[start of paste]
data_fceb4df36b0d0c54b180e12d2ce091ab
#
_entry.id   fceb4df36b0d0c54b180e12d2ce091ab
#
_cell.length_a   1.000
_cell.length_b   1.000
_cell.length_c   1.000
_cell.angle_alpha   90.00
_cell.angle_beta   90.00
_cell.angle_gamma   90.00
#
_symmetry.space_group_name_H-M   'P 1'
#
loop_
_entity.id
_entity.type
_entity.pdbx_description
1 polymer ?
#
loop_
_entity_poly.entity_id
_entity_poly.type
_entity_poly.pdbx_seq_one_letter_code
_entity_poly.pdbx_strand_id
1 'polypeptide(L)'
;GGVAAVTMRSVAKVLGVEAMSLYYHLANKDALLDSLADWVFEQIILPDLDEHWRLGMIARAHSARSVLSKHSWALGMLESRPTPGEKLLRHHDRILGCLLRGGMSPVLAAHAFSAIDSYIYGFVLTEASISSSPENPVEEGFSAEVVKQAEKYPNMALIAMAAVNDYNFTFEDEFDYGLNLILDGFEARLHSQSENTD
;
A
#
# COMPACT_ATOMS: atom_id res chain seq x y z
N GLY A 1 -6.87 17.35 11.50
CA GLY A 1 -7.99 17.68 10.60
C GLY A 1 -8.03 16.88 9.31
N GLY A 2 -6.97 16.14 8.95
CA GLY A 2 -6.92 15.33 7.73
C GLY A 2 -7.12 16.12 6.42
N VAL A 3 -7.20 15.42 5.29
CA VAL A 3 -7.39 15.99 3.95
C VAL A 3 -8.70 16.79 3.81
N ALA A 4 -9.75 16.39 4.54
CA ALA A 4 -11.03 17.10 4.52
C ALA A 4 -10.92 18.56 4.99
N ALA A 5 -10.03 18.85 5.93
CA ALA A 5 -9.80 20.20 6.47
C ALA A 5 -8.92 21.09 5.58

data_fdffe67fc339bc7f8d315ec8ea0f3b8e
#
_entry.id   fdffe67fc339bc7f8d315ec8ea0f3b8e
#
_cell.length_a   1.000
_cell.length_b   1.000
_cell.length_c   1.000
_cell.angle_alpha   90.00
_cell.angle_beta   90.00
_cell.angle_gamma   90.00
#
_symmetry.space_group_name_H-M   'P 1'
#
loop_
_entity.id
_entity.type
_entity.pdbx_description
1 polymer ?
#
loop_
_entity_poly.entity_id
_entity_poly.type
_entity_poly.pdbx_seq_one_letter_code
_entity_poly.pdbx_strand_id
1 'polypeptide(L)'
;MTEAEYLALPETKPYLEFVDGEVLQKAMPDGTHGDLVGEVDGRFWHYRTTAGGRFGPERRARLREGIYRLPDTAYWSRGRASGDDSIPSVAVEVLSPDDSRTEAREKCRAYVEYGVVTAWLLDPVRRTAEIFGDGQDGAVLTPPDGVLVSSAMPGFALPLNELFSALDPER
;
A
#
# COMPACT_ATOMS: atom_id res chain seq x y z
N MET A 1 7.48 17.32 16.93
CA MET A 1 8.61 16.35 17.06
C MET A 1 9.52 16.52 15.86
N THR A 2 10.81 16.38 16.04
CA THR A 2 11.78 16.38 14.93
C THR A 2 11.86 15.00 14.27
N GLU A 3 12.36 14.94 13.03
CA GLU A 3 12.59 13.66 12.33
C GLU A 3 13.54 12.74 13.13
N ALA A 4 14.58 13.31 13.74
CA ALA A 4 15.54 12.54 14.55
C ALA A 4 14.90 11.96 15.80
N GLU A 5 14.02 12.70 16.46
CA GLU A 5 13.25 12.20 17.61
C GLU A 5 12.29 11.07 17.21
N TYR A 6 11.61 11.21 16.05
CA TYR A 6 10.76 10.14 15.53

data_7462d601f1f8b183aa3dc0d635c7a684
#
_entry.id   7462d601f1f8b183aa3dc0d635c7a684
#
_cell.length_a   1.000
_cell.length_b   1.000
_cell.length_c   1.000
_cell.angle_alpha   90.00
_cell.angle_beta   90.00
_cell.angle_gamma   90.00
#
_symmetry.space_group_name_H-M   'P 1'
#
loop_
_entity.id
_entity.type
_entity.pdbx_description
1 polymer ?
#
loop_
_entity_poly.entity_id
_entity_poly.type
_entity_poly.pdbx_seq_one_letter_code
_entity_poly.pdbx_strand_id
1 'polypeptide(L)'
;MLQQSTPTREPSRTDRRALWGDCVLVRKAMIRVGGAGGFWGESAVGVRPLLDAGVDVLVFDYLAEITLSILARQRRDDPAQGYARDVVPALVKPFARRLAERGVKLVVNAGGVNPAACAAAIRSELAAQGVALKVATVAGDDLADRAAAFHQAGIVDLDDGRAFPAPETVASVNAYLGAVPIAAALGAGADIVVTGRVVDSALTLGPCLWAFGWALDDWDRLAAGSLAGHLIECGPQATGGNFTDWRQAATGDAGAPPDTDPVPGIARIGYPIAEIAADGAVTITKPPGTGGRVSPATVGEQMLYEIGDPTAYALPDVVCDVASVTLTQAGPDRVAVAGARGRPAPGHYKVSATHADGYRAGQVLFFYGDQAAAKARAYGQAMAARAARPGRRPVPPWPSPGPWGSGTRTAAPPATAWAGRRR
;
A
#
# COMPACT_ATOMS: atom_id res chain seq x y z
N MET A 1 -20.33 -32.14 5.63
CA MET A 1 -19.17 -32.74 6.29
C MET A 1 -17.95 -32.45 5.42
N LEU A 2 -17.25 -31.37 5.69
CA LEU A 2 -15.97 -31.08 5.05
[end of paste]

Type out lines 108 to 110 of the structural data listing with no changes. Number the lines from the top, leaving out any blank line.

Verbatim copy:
_entity.type
_entity.pdbx_description
1 polymer ?